Ever wonder what the top ten most cited canadian court cases are? Here is a list determined by a CanLii search. If the case is cited, perhaps you should read it (or at least the headnote!). The descriptors are not necessary accurate or verified – they are words commonly used throughout the decision and pulled by a CanLii program.
1. R. v. W.(D.),  1 S.C.R. 742 — 1991-03-28
Supreme Court of Canada — Federal recharge — jury — beyond a reasonable doubt — main charge — evidence
cited by 3689 cases
2. Dunsmuir v. New Brunswick, 2008 SCC 9,  1 S.C.R. 190 — 2008-03-07
Supreme Court of Canada — Federal adjudicator — review —reasonableness — administrative — procedural fairness
cited by 2855 cases
3. Baker v. Canada (Minister of Citizenship and Immigration),  2 S.C.R. 817 — 1999-07-09
Supreme Court of Canada — Federal humanitarian — compassionate — reasonable apprehension of bias — duty of procedural fairness — children
cited by 2701 cases
4. Housen v. Nikolaisen, 2002 SCC 33,  2 S.C.R. 235 — 2002-03-28
Supreme Court of Canada — Federal curve — road — municipality — hazard — standard
cited by 2142 cases
5. Pushpanathan v. Canada (Minister of Citizenship and Immigration),  1 S.C.R. 982 — 1998-06-04
Supreme Court of Canada — Federal drug trafficking — contrary to the purposes — international — principles — refugee
cited by 2118 cases
6. R. v. Collins,  1 S.C.R. 265 — 1987-04-09 Supreme Court of Canada — Federal administration of justice into disrepute — bring the administration of justice — search — heroin — admission of the evidence
cited by 2044 cases
7. RJR — MacDonald Inc. v. Canada (Attorney General),  1 S.C.R. 311 — 1994-03-03 Supreme Court of Canada — Federal
public interest — irreparable harm — tobacco products — legislation — regulations
cited by 1923 cases
8. R. v. Proulx, 2000 SCC 5,  1 S.C.R. 61 — 2000-01-31
Supreme Court of Canada — Federal conditional sentence — offender — incarceration — community — imprisonment
cited by 1913 cases
9. Canada (Director of Investigation and Research) v. Southam Inc.,  1 S.C.R. 748 — 1997-03-20
Supreme Court of Canada — Federal community newspapers — inter-industry competition — substantial lessening of competition — remedy — advertisers
cited by 1910 cases
10. R. v. M. (C.A.),  1 S.C.R. 500 — 1996-03-21
Supreme Court of Canada — Federal
sentence — offender — parole — imprisonment — fixed-term sentences
cited by 1900 cases
Hello cruel and curious world:
For those interested in Tort law – or extra-contractual law (as we call it at McGill) – take a look at this summary. It is a comic book. Two creative students put it together and made it available to everyone without cost. It covers some of the rudimentary subjects in Canadian tort law, in both common and civil law. You can download the pdf here.
Isn't this neat?
For those who don’t know – most law students do not do all the readings. Intricate systems of summarizing cases are devised for each course. Sometimes a compilation is a group effort. In the case above, it was done by a team. Usually, a summary is adapted from some earlier version of the course (and some earlier summary) and updated based on the new readings and slightly altered lecture notes. In some cases, summaries enable students to either a) skip class or b) spend the entire class browsing facebook.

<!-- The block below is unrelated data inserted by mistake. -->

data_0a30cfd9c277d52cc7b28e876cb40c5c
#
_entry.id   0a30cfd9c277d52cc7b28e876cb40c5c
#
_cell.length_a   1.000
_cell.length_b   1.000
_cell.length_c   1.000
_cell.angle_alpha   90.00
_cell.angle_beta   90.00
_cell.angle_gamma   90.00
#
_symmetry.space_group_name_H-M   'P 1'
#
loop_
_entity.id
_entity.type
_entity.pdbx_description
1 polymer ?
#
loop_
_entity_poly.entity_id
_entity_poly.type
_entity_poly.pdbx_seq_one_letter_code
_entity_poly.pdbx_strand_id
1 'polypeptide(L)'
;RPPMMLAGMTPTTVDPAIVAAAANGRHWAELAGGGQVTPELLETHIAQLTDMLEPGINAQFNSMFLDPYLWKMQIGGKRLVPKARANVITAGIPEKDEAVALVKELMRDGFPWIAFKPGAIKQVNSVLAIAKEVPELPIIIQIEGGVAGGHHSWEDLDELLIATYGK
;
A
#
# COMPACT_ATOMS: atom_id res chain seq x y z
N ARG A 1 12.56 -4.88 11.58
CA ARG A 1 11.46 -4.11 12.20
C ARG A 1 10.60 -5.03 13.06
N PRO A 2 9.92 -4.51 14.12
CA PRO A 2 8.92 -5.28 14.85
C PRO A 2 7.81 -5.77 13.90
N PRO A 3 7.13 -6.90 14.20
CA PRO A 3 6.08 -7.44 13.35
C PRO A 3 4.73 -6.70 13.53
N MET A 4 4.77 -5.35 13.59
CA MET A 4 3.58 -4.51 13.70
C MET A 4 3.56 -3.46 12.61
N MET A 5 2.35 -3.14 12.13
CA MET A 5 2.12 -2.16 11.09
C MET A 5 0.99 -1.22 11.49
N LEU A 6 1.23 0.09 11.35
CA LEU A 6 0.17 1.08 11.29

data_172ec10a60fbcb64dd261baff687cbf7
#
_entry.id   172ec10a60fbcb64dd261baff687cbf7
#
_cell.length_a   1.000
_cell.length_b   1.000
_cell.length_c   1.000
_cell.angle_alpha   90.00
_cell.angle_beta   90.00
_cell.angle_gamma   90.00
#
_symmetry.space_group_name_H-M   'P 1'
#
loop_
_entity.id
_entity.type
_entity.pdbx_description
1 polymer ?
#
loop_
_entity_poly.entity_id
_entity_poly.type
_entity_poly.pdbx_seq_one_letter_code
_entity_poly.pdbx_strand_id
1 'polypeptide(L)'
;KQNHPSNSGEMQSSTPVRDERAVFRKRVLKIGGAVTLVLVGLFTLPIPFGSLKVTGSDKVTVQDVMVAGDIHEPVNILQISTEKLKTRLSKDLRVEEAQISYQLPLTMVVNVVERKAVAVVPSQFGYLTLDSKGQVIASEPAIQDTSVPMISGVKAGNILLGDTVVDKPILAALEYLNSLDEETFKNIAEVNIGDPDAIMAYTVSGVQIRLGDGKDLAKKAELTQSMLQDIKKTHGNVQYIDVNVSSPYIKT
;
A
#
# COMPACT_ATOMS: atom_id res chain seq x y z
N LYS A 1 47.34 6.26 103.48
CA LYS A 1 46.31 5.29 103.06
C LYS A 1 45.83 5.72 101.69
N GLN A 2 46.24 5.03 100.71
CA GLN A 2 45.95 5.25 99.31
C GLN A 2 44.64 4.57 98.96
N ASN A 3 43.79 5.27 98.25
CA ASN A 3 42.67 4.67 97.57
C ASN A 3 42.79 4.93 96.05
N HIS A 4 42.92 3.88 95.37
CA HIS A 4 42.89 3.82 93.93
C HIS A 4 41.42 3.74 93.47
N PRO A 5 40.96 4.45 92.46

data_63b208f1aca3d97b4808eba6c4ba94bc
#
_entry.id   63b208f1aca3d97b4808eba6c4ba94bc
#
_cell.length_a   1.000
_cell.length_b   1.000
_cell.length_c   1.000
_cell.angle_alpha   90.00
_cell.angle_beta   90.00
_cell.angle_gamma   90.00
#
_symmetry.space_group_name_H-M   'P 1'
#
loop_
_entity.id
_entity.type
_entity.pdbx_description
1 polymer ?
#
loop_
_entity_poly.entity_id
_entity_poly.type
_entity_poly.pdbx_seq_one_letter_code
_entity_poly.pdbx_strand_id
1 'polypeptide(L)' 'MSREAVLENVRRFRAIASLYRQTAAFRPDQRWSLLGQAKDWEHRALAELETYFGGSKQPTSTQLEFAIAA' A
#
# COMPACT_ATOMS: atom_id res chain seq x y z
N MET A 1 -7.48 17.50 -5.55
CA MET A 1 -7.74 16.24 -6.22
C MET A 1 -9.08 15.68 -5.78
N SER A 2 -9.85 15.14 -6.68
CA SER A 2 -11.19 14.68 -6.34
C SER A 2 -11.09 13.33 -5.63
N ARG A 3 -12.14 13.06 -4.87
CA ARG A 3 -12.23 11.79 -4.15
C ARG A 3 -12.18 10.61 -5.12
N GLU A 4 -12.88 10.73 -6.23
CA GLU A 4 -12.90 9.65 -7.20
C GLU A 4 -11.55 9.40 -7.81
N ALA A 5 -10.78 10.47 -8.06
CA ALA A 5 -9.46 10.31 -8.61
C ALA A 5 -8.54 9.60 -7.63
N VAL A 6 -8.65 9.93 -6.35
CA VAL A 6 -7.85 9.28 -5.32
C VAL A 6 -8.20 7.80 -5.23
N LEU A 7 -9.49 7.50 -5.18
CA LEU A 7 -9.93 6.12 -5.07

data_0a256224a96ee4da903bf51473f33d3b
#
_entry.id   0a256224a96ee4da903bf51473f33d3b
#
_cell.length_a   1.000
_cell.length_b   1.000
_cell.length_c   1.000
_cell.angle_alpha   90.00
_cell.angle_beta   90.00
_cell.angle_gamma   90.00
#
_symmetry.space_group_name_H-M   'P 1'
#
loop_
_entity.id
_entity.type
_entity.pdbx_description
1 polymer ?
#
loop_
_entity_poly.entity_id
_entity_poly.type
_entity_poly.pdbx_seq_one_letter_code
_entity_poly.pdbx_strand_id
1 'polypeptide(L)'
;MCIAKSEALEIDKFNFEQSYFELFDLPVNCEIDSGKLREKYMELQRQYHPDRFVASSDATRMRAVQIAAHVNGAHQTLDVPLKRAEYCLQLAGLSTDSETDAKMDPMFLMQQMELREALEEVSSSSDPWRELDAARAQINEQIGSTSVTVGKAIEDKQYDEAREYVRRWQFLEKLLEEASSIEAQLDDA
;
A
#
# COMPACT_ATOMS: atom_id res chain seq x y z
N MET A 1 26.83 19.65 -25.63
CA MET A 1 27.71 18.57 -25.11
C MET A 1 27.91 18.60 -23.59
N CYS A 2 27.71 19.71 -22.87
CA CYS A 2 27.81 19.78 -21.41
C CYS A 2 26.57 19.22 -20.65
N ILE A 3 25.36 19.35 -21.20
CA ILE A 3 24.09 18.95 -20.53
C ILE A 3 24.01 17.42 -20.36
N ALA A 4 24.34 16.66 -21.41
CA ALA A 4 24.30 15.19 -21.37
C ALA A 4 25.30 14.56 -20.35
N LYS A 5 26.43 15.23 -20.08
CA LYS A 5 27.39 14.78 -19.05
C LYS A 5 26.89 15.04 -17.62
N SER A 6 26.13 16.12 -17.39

If you do go to law school, take your time to venture beyond the bland commonplace – use your talents to create interesting study tools. It will help you learn better and will make you proud of your work, despite whatever grade you may receive (and odds are, you probably will learn the material better in the process).
Posted in Civil Law, Common Law, Public Legal Education
Tagged Canadian tort law, comic law, comparative law, comparative tort law, extra-contractual law, lara khoury, law and popular culture, law school, law summaries, McGill University law, pure economic loss, quebec private law, tort summary, transsystemic law
Welcome to LegalEase – a Montreal-based, produced and broadcast radio show concerning “The Law”. This month’s episode is entitled: The Legitimatrix.
True to content, Professor Richard Sherwin’s lecture carries the same name. He gave the annual Beatty lecture in 2010 – it was entitled: LEGITIMATRIX: LAW, ETHICS AND THE DIGITAL NEO-BAROQUE. How are new visual technologies are transforming the practice and theory of law? This raises new questions, such as: What authorizes visual meaning as a matter of law? LegalEase sat down with the Professor and picked his brain.
Daniel Mayer continues his four part series on ‘French Canadian identity outside Quebec’, focusing his second installment on the cultural and political development of Franco-Ontarien identity in the 20th Century.
LegalEase catches up with Nafay Choudhury to learn about the recent Omar Khadr decision from the Supreme Court of Canada. Choudhry attended the pleadings in 2009 for the case and has valuable insights to share.
Check out the Khadr decision here: Canada (Prime Minister) v. Khadr, 2010 SCC 3
Our final segment features a new student-run international law blog called, “Legal Frontiers”. Law student Dan King tells us a little bit about the project. Check it out at www.legalfrontiers.ca
Enjoy! Check us out at http://legaleaseckut.wordpress.com or email us at legalease[at]ckut.ca
Posted in Common Law, Criminal Law, International Law, Legal Theory
Tagged Beatty lecture, Child soldier, Evidence and Technology, Francophone identity, Law Blogs, Legal Frontiers, legitimatrix, Omar Khadr, Omar Khadr Decision 2010, Québec, repatriation, SCC